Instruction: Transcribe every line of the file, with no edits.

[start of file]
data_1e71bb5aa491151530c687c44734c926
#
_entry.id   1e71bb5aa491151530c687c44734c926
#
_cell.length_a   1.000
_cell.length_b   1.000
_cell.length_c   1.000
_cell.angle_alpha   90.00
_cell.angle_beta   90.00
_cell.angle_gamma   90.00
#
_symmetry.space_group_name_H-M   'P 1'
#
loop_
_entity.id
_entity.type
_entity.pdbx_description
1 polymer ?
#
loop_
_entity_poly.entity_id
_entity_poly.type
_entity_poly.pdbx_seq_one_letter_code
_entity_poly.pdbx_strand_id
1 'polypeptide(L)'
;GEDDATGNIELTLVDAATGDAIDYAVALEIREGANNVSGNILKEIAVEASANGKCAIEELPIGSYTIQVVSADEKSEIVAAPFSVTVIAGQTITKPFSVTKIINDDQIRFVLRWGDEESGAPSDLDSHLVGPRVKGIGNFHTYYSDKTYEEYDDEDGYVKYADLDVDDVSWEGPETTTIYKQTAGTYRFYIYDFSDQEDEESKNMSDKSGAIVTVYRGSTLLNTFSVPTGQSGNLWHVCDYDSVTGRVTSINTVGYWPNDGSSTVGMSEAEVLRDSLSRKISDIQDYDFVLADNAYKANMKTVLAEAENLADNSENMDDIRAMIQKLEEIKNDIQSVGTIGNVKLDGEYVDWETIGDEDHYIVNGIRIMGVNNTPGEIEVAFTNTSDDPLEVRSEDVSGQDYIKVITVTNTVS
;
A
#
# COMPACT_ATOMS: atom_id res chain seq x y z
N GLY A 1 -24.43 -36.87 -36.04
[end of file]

data_1e71bb5aa491151530c687c44734c926
#
_entry.id   1e71bb5aa491151530c687c44734c926
#
_cell.length_a   1.000
_cell.length_b   1.000
_cell.length_c   1.000
_cell.angle_alpha   90.00
_cell.angle_beta   90.00
_cell.angle_gamma   90.00
#
_symmetry.space_group_name_H-M   'P 1'
#
loop_
_entity.id
_entity.type
_entity.pdbx_description
1 polymer ?
#
loop_
_entity_poly.entity_id
_entity_poly.type
_entity_poly.pdbx_seq_one_letter_code
_entity_poly.pdbx_strand_id
1 'polypeptide(L)'
;GEDDATGNIELTLVDAATGDAIDYAVALEIREGANNVSGNILKEIAVEASANGKCAIEELPIGSYTIQVVSADEKSEIVAAPFSVTVIAGQTITKPFSVTKIINDDQIRFVLRWGDEESGAPSDLDSHLVGPRVKGIGNFHTYYSDKTYEEYDDEDGYVKYADLDVDDVSWEGPETTTIYKQTAGTYRFYIYDFSDQEDEESKNMSDKSGAIVTVYRGSTLLNTFSVPTGQSGNLWHVCDYDSVTGRVTSINTVGYWPNDGSSTVGMSEAEVLRDSLSRKISDIQDYDFVLADNAYKANMKTVLAEAENLADNSENMDDIRAMIQKLEEIKNDIQSVGTIGNVKLDGEYVDWETIGDEDHYIVNGIRIMGVNNTPGEIEVAFTNTSDDPLEVRSEDVSGQDYIKVITVTNTVS
;
A
#
# COMPACT_ATOMS: atom_id res chain seq x y z
N GLY A 1 -24.43 -36.87 -36.04